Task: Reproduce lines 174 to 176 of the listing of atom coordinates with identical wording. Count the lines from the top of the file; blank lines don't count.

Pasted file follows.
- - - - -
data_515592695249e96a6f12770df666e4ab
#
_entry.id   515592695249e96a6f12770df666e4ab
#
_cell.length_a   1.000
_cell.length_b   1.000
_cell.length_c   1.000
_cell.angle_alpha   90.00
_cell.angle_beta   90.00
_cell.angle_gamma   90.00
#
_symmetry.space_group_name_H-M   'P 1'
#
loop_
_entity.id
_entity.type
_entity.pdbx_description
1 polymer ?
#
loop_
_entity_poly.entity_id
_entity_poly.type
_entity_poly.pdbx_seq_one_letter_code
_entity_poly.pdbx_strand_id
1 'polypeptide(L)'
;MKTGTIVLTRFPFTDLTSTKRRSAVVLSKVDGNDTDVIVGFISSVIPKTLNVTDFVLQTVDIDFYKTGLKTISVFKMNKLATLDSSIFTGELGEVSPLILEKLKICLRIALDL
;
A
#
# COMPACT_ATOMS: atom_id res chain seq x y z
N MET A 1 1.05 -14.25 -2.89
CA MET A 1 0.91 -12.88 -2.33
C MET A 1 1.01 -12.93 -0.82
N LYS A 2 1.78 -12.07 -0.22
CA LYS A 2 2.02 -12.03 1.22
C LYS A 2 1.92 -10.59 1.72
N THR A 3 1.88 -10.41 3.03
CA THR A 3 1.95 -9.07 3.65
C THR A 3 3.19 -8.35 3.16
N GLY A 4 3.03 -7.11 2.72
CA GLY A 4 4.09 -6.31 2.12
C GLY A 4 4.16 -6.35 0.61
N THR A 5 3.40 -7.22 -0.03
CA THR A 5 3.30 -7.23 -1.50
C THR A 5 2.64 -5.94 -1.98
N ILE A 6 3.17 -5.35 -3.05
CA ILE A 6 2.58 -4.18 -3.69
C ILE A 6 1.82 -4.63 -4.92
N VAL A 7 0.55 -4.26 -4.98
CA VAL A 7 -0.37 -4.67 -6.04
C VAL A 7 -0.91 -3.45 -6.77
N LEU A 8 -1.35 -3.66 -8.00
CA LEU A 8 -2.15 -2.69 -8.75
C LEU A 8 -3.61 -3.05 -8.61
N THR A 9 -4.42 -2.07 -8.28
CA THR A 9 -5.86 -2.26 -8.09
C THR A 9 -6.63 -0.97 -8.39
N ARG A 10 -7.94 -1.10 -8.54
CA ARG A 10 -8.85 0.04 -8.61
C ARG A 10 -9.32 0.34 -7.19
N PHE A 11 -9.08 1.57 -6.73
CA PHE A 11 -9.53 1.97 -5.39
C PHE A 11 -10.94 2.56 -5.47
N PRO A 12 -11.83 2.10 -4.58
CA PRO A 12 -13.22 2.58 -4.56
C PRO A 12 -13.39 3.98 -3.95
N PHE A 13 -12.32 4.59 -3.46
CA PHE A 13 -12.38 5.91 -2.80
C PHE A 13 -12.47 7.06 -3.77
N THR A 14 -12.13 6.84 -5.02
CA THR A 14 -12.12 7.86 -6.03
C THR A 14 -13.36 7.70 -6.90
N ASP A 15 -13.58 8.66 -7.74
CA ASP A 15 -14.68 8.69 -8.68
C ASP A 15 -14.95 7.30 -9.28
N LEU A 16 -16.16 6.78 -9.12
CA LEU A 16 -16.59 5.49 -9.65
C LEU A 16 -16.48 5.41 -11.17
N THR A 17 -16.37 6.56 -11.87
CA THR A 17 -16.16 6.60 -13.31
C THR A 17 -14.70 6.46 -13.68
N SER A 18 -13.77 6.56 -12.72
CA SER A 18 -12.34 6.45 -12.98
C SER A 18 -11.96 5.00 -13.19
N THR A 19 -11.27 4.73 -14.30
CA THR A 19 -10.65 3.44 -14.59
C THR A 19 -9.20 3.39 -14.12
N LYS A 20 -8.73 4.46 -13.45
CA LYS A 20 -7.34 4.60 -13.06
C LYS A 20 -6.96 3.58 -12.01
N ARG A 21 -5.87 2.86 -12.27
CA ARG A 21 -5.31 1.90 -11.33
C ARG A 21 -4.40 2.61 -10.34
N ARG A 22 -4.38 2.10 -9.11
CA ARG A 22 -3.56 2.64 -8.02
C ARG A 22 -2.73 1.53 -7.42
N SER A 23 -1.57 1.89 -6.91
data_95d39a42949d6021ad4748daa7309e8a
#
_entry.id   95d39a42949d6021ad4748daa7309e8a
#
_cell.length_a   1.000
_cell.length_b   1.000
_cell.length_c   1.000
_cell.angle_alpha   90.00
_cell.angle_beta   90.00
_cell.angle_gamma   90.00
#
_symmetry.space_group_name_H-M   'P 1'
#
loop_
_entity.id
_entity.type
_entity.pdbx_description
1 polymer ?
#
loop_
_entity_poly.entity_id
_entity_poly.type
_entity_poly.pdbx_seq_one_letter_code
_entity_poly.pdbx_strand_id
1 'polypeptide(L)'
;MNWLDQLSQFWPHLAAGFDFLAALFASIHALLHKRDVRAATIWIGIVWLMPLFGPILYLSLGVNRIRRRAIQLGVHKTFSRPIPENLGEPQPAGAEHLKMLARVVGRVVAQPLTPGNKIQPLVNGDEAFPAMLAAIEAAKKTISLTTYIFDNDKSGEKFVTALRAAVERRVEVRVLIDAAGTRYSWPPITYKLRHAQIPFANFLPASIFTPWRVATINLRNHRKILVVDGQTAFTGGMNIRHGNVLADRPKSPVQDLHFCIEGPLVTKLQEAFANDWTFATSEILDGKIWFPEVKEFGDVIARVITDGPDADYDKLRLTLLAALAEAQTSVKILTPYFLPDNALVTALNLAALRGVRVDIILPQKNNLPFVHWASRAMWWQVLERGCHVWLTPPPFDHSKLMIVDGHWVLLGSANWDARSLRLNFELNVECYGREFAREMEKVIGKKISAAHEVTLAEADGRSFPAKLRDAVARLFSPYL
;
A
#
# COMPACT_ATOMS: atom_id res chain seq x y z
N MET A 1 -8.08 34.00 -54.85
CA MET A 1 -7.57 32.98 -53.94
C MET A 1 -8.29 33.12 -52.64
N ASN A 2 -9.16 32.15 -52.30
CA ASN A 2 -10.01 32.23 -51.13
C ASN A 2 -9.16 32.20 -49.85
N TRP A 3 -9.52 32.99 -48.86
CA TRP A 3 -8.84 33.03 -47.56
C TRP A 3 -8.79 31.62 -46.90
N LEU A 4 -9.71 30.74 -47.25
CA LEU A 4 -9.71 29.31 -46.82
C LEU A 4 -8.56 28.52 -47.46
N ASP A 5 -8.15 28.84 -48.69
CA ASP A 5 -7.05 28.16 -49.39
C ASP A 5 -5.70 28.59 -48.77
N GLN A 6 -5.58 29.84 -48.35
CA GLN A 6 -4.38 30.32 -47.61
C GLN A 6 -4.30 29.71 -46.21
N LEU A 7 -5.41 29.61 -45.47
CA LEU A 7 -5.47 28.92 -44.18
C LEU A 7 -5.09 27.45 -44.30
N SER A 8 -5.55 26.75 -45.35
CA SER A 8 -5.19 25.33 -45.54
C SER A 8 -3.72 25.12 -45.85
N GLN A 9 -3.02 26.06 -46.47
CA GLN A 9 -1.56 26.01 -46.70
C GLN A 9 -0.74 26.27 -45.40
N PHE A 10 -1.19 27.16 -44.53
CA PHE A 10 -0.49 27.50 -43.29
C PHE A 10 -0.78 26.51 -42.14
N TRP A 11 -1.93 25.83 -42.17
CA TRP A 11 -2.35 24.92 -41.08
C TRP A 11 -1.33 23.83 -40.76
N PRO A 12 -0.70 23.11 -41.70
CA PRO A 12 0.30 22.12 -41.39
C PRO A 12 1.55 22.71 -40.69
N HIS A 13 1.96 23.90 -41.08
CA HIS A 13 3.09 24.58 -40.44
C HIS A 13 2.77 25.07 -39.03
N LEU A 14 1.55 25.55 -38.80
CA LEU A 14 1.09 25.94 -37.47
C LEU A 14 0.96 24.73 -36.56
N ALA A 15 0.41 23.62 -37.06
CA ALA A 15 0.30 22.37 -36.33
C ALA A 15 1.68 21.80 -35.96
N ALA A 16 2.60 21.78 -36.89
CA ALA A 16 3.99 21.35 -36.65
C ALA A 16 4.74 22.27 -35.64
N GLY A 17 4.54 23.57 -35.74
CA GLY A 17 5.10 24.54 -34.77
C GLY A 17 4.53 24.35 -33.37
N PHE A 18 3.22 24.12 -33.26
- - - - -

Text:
CA ALA A 16 3.99 21.35 -36.65
C ALA A 16 4.74 22.27 -35.64
N GLY A 17 4.54 23.57 -35.74